Nigerian bishops urge government to stop 'culture of death'
Peter Ajayi Dada March 19, 2019
Nigeria's Catholic bishops denounced a resurgence in killings and destruction of property in parts of the country and urged government action to stop the carnage.
"We have received with deep sorrow the tragic news of the resurgence of further horrific killings in some parts of Kaduna state, Taraba, Benue, Kogi, Edo, Rivers, Zamfara, Adamawa and other states," the bishops said in a statement after their March 10-16 meeting in the capital, Abuja.
The bishops urged Nigeria's government to strengthen the electoral laws, noting systemic failings in recent elections. A presidential poll in February, in which Muhammadu Buhari won a second term, and March elections for local governors and state legislatures were marred by factional violence, organizational breakdowns, delays and low voter turnout.
"Elections should not be turned into a battle between warriors fighting to capture power and conquer territory and people at all cost," said the statement, signed by Archbishop Augustine Akubeze of Benin City and Bishop Camillus Umoh of Ikot Ekpene, the conference president and secretary, respectively.
"Against the backdrop of the violence and bloodshed that characterized the last elections, we are pained that the culture of death is becoming embedded into our daily lives," the bishops said. "This persistent devaluation of human life and property poses an existential threat to our personal survival and that of our nation."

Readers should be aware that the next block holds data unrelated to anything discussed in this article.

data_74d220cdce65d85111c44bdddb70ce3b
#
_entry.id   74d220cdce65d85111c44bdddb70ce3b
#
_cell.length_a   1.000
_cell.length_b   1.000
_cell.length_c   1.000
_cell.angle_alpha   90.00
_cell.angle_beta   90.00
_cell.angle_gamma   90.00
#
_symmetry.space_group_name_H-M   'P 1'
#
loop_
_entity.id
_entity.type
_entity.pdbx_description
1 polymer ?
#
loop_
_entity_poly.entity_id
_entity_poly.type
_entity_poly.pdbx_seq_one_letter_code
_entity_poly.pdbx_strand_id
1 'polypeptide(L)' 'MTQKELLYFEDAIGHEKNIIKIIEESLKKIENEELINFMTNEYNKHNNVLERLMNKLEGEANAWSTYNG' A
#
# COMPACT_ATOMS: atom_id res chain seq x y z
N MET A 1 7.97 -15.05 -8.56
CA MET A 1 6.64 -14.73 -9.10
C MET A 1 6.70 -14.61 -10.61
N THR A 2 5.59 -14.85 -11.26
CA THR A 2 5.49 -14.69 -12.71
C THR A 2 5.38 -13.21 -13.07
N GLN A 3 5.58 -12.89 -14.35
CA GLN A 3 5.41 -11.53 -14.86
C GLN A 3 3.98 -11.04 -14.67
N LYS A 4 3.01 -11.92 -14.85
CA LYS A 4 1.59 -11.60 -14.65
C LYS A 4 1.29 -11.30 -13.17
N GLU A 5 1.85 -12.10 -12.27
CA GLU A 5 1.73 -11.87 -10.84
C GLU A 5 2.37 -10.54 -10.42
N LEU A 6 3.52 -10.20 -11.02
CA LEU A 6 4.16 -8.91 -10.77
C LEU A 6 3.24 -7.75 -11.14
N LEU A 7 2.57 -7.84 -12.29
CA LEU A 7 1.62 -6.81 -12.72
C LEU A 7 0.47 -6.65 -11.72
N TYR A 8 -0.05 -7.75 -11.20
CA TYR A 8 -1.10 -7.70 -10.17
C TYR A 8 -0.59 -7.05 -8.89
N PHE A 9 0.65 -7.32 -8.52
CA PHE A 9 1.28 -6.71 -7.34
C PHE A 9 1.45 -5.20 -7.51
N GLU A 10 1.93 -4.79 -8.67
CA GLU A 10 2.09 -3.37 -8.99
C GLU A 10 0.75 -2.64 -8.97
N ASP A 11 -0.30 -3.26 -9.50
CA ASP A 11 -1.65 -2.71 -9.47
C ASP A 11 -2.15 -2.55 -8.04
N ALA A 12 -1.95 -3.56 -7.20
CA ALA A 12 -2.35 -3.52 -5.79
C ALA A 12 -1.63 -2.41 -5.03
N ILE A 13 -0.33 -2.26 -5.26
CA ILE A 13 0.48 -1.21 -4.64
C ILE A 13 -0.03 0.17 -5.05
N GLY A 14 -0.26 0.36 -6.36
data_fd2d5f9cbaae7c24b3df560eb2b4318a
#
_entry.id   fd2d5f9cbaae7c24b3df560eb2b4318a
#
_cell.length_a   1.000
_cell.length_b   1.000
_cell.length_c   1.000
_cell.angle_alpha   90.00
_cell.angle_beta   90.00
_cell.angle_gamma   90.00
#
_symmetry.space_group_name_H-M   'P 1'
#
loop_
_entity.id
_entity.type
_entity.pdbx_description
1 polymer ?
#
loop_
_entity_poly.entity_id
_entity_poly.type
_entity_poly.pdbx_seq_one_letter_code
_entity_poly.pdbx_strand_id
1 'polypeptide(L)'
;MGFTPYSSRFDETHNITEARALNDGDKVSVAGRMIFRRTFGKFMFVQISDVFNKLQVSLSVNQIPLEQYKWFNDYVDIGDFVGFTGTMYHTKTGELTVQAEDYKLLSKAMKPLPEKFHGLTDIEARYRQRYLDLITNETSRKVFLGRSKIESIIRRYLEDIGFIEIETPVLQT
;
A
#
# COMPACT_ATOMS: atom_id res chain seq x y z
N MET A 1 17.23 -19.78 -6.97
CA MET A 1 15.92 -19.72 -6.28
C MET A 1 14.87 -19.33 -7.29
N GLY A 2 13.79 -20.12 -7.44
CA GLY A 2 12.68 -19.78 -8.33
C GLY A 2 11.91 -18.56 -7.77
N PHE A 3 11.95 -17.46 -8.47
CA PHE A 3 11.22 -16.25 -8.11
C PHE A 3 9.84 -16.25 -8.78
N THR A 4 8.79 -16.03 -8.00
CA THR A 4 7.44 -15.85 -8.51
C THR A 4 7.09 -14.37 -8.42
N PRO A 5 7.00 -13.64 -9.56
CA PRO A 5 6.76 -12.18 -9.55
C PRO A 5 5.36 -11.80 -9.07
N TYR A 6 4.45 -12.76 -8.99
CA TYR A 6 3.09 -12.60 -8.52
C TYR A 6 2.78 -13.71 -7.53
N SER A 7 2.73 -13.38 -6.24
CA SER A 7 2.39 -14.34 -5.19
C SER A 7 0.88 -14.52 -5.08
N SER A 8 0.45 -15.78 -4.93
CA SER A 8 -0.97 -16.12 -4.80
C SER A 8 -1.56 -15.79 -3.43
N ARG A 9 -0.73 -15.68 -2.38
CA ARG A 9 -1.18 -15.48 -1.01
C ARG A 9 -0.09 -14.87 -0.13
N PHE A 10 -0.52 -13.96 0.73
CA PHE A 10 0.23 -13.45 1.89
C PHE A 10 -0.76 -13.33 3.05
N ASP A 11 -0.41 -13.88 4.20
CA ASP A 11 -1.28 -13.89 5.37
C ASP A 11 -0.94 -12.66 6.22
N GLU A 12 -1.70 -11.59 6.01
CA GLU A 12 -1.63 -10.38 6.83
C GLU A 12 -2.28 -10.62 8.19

About 600 people died in election-related violence from the start of campaigning in November to the end of the presidential election.
During the election period, there was said to be "crude and reckless use of money to buy votes, showing how desperate politicians and political parties were," the bishops said.
Voter apathy may have been linked to "the violence, malpractice and the unnecessary militarization of the process, all of which contributed to eroding the people's confidence in the electoral process," they said.
The bishops said they have "taken note of those who have been declared winners and commend the civility of those who rejected the results but have chosen to express their grievances through legitimate means under the law rather than through violence. Whatever the outcome, justice must be seen to have been done."
"We urge the federal government to enact, endorse and implement laws and policies that will ensure free, fair and credible elections in the future,'' they said.
Nigeria's political leaders should focus on the common good and pay particular attention to the provision of basic amenities, the bishops said. Government at all levels in Nigeria should "put necessary structures of governance in place and enact appropriate laws" that give poor communities the opportunity to participate in their own development.
"We equally insist that the democratic culture of the separation of powers and the independence of the judiciary be respected," they said.
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